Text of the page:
Hey folks! So in this week’s post, DnD 5e Foundry VTT Explained, I want to talk about my journey so far moving from Roll20, to Foundry VTT, and my advice for people who might be looking to do the same.
So let’s waste any time and jump into what I think has been one of the best decisions I’ve made in my GMing career.
What is Foundry VTT?
If you’ve ever played DnD online at any point, you’ll have likely used one of the many virtual tabletops (VTTs). Personally, I’d say the one I see most people use currently is Roll20. Now as the years have gone on and more people have developed their own VTT solutions, of which, Foundry is an up and comer.
So with Foundry, you buy the software once, and that’s it, as the GM you pay around $50, I’ve seen some groups all chip in together to cut the cost a little, but it’s no more expensive than a modern video game. Once purchased that’s it, no other fees or anything.
The GM then has the option of using the software directly from their own home computer/laptop as and when it’s needed, just launch the software. Then you send your players the link that gets auto-generated within the software, and they are able to join seamlessly.
There is another option where you can purchase virtual server space from one of the various cloud providers online, AWS, Azure, something like that would work, although there can be annoying costs involved in that. You can also always host it on your own physical hardware, either just a computer that you keep on 24/7 or something like a RaspberryPi can also happily host Foundry.
You might be thinking, “I already use X, why would I switch?”. Well, Foundry does something unique that I’ve not seen any other VTT do. Foundry has modules, which are typically created by members of the community to add additional functionality to Foundry, making the tools at your and the player’s disposal, much more powerful.
If you’ve ever played any games and added mods to them, say for instance Skyrim. Then it works almost exactly like that. You find something you like the look of, and then install it, which is an extremely easy process.
However, even out of the box Foundry can pretty much everything any other VTT can do, plus more, at least from my experience. Its interface feels much cleaner, it effectively pays for itself after a couple of months due to it being a one-time expense.
How Does Foundry Compare to Roll20?
My experience in GMing has pretty much always been Roll20, or physical. At the time most other solutions just felt cumbersome compared to Roll20, but as time has gone on new contenders have entered the arena of VTTs and honestly, I think Roll20 has let it slip, and I say this as someone who used it for about 10+ years.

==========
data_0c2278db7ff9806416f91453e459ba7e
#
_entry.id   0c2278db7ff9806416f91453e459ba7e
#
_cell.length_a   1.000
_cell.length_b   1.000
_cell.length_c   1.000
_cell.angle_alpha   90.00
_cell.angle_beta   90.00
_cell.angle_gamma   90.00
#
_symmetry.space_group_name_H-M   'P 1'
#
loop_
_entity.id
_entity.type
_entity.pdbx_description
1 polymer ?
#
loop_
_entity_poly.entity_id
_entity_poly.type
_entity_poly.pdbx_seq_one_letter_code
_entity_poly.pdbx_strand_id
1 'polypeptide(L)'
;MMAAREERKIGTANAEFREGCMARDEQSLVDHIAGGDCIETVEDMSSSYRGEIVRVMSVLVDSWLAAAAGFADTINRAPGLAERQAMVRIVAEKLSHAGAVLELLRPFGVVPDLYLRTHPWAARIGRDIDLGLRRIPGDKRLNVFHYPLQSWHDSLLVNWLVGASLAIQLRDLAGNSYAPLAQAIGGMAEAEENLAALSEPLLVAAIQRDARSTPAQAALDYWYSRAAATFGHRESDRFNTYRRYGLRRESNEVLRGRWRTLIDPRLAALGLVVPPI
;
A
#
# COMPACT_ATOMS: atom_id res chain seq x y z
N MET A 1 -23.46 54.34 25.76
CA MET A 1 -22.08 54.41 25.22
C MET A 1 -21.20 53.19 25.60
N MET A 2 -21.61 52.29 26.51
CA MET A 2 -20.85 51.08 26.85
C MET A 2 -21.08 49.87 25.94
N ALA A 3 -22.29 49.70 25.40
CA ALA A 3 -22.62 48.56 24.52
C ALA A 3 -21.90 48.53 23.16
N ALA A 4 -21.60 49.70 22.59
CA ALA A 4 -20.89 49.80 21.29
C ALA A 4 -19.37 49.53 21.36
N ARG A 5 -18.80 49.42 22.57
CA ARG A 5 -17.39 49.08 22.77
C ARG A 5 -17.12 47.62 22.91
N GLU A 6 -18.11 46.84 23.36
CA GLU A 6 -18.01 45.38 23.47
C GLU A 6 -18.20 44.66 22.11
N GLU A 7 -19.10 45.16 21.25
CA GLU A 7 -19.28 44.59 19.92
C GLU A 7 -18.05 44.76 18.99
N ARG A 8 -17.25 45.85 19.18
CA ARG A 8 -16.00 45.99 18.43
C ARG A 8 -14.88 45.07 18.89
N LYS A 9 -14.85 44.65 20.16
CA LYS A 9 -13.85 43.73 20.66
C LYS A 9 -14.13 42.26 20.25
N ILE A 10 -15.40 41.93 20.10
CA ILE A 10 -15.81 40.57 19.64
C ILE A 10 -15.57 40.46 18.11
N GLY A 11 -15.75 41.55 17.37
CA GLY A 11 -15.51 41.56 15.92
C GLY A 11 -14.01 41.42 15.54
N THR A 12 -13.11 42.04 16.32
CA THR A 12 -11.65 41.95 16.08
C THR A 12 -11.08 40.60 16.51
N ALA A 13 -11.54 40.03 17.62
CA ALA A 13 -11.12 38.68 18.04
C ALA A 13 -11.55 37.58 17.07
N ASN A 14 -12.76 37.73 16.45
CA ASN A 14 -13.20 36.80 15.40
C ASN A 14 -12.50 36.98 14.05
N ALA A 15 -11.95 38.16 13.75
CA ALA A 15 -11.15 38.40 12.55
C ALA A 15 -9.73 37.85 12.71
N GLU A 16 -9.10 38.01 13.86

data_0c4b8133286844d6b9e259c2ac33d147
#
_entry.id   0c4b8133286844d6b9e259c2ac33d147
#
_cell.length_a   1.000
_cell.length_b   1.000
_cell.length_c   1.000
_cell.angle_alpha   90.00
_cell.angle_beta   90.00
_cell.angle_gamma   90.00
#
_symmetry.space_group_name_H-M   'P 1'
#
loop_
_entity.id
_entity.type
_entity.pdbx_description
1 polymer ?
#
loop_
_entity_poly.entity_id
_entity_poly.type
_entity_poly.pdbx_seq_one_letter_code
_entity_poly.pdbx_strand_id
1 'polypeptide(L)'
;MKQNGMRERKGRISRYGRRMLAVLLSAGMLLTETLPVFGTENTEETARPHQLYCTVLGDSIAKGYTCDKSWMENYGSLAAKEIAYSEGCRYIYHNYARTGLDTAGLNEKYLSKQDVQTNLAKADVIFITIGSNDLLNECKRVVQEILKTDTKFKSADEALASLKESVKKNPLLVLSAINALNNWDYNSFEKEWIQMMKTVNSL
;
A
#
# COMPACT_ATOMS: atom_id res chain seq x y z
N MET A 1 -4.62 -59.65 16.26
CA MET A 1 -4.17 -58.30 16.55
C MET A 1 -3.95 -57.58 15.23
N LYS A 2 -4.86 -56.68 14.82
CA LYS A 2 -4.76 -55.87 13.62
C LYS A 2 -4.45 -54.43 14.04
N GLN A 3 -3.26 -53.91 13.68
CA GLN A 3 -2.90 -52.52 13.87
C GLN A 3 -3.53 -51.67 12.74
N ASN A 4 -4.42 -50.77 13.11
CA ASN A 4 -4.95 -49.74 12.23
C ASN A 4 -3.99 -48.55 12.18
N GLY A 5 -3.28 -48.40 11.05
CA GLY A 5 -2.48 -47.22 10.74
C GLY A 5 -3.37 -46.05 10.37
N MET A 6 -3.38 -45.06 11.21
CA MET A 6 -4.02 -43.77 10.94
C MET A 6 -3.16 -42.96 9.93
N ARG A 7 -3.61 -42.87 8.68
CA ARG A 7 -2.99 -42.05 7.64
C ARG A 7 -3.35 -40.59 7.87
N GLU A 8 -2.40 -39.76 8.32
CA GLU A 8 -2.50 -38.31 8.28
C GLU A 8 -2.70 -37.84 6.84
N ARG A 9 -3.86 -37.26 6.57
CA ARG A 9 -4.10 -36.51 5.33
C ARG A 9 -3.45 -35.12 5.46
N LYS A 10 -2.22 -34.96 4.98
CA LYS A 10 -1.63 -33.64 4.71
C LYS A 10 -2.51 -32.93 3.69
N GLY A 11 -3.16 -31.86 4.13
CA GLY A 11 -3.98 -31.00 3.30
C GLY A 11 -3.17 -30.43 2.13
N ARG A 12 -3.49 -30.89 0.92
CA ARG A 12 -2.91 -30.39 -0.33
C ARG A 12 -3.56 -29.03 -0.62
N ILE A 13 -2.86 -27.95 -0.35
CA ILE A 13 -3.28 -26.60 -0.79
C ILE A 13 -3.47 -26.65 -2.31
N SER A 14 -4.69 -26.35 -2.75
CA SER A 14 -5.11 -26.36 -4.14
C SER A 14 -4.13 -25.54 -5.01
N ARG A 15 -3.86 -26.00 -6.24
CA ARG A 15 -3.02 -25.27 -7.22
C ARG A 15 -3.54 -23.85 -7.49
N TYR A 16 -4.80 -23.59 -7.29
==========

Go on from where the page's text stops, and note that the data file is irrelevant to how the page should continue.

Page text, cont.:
Foundry, even out of the box was just a breath of fresh air. The UI felt so much better. The tools out of the box felt a lot friendlier and even doing simple things allowed me to understand just how powerful the tools can actually be when you take the time to build the scenes and token libraries.
Let’s go over the pros and cons of Foundry compared to Roll20, and maybe I can help improve your DnD experience as well.
Foundry Has Almost Endless Modules
As mentioned, with Foundry there is an enormous number of modules you can download and install that will take your online games up a notch. There are modules that make running the game easier or allow for additional features that increase Foundry’s functionality. Honestly, if it’s something you can think of, someone has probably made a module for it.
One Time Fee
That’s right! No subscription fees or anything. You pay the Foundry team once, and the software is yours to use. As a GM you just run the software on your device after you’ve purchased it. Your players don’t need to pay anything at all.
So over something like a Roll20 sub fee, we’re talking 10 months on the basic plan or 5 months on the highest tier plan before Foundry would have effectively paid for itself.
Helpful and Active Community
There are videos all across YouTube that give tutorials on the various things you can do in Foundry, as well as tutorials for the various modules as well. There are videos as well where people show off their favorite modules as well, which can give you an idea of what others might typically use to improve their games.
Not just that, their discord community is fantastic, if you ever have trouble, I’ve always been able to get some assistance from there.
The folks at Foundry are always working on something new. You can see on their various social media locations as well as the discord to see what they’re working on. They also often do live streams on Twitch to show off their new features.
As of writing this, they had recently just shown off their new vision system which will allow GMs to actually give players Blindsense, or Tremorsense. Which looked really cool. So, you get a really cool insight into what they’re working on and what they’re excited to show off.
Can be Complex to Setup